By: Jason Ioffe
Peer for Career, Majoring in Computer Information Systems
As a child of the digital revolution, my household was dominated by personal computers, the internet, and of course video games. Even from a young age, I had to know what made these fascinating devices tick.
By middle school, I taught myself to write simple routines in BASIC and C using my parents’ programming books. In them I discovered the magical world of fractal sets–images of pure, awe-inspiring beauty. Under my command, zeros and ones rushed through a VGA cable to explode into a brilliant lightshow of 256 unique colors. Since then, I focused on delicately crafting code for computer graphics and, naturally, video games.
Game development quickly became one of my greatest passions and hobbies, but I had trouble pursuing it professionally. Local business would often contract me to write front-ends for online stores or databases, but I really wanted to expand into the games industry. Towards that goal, I regularly published samples of my work to gaming communities and later onto YouTube. Albeit few people noticed or commented, I remained persistent. After all, there was nothing to lose; at the very least I would expand my audience and further develop my skills.
In 2008, I received an email from an employer requesting an interview for a new game development blog. I agreed, and we soon spoke over the telephone regarding my work and preferences in video games, both past and present. He mentioned that our interview may be published online or in print, and I was simply overjoyed.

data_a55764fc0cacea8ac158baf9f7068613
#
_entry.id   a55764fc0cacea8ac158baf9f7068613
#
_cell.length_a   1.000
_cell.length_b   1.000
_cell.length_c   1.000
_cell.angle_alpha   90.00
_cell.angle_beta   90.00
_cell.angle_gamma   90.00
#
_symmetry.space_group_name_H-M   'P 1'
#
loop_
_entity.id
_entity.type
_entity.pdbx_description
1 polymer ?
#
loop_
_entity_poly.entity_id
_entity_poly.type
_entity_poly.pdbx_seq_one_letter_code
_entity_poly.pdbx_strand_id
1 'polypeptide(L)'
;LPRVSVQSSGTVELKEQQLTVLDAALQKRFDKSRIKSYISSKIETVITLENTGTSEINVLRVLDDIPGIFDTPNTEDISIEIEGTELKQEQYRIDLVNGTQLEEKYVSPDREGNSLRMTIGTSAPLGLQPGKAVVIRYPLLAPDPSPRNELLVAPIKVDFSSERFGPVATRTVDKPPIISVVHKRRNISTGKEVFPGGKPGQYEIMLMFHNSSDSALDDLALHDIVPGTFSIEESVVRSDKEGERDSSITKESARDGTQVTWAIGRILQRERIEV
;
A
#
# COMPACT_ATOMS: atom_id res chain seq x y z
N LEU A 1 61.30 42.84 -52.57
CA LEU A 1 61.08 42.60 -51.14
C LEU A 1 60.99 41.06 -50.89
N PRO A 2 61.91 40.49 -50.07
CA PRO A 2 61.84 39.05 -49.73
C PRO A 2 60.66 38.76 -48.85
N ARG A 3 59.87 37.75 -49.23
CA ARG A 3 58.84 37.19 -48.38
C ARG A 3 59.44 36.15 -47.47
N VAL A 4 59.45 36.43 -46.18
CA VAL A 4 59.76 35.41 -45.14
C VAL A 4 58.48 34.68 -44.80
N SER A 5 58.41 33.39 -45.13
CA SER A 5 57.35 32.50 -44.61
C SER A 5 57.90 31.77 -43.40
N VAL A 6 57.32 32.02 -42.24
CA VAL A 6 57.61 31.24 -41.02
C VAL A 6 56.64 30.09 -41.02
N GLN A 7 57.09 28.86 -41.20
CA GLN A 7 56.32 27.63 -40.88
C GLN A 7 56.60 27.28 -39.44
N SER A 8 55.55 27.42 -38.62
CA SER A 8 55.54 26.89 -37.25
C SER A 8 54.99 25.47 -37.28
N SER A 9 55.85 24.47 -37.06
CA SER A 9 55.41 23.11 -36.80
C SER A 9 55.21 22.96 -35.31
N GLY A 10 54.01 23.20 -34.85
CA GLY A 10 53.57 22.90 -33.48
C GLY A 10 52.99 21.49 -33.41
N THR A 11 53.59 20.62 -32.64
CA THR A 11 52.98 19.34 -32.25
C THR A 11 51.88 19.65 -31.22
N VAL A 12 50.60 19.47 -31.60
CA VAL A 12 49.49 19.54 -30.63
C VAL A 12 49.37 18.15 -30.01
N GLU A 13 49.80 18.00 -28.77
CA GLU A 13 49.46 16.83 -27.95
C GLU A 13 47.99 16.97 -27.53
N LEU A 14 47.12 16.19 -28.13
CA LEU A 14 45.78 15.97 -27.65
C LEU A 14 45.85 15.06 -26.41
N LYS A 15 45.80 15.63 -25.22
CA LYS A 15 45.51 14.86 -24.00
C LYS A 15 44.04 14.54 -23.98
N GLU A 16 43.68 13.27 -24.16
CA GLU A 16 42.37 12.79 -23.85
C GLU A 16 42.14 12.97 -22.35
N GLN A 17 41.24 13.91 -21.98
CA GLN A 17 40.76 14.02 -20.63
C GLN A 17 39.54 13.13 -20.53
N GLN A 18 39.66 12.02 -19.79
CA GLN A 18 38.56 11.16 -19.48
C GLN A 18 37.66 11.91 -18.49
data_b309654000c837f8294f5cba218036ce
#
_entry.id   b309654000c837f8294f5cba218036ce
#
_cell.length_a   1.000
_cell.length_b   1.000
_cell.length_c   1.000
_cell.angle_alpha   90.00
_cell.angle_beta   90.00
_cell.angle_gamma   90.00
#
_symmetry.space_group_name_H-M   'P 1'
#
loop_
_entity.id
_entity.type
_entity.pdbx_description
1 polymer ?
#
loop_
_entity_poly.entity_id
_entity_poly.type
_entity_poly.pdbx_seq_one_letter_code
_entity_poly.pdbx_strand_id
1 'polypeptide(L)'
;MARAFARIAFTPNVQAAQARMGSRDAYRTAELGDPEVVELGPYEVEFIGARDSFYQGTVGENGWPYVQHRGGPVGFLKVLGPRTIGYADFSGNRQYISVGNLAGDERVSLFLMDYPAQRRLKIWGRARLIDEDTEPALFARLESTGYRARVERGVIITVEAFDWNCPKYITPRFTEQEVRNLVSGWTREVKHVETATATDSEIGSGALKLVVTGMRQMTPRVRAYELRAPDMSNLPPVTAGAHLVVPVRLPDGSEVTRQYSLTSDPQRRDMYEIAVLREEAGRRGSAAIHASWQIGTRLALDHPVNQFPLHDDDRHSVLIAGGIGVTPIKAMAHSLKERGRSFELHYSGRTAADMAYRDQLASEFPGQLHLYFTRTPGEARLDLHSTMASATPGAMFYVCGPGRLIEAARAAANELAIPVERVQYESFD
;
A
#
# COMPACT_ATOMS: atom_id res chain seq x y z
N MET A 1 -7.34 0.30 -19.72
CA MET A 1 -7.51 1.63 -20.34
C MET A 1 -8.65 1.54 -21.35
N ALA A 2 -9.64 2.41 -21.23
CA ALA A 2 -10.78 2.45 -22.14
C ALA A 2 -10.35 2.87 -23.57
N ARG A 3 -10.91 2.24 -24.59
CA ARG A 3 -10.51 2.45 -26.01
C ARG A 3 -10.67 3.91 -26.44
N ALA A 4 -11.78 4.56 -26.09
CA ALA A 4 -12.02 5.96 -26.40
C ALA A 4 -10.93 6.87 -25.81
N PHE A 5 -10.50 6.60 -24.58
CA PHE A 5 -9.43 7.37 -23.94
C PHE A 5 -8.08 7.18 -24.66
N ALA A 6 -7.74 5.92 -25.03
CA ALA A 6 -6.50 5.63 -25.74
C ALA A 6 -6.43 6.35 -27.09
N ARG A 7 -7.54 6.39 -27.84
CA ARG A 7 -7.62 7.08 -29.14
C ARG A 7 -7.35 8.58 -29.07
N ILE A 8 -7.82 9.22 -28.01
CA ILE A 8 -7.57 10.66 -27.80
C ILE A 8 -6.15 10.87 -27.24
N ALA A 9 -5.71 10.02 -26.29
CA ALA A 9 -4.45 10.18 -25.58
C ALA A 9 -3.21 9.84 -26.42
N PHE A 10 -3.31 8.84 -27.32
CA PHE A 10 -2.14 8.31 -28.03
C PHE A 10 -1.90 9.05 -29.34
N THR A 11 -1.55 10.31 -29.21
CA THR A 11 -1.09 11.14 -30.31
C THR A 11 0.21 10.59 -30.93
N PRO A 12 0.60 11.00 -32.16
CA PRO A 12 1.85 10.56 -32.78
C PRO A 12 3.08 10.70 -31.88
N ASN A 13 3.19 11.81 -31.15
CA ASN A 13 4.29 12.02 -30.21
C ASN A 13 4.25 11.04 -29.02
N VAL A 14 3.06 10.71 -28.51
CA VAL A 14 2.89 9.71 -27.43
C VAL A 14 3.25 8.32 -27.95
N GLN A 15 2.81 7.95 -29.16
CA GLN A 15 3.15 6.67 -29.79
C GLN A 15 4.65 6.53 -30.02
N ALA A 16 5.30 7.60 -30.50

One week later, I discovered he wasn’t writing for a blog at all – he was actually scouting for major development studios! Producers from a prominent London, UK based studio reached out to me via email and asked if I had interest in working on what they called a “special project.”
At the time, it seemed a little too good to be true, but I played along. Good thing, too – the “special project” ended up being one of the most popular games released that decade. Over the next year, I designed gameplay and bonus content using the studio’s custom-built level design tools.
Suddenly, game design was no longer a hobby, but a job that demanded diligence and professionalism. I was under a strict schedule and had to reach milestones with my work every two weeks. Plus, I found myself communicating with the press on a regular basis – sometimes through email, other times on camera for millions of people to see.
Needless to say, it was a life changing experience. I discovered that my passions could lead to real career opportunities, and started building my network of professional game developers. To this day, and likely far into the future, I continue game development as both a hobby and a career. This valuable lesson was learned: if you are passionate about something, keep at it, and do everything you can to put yourself out there. Never give up, even if things do not work out right away. Serendipity plays a role, but that fish will never bite if you never put the line in the water.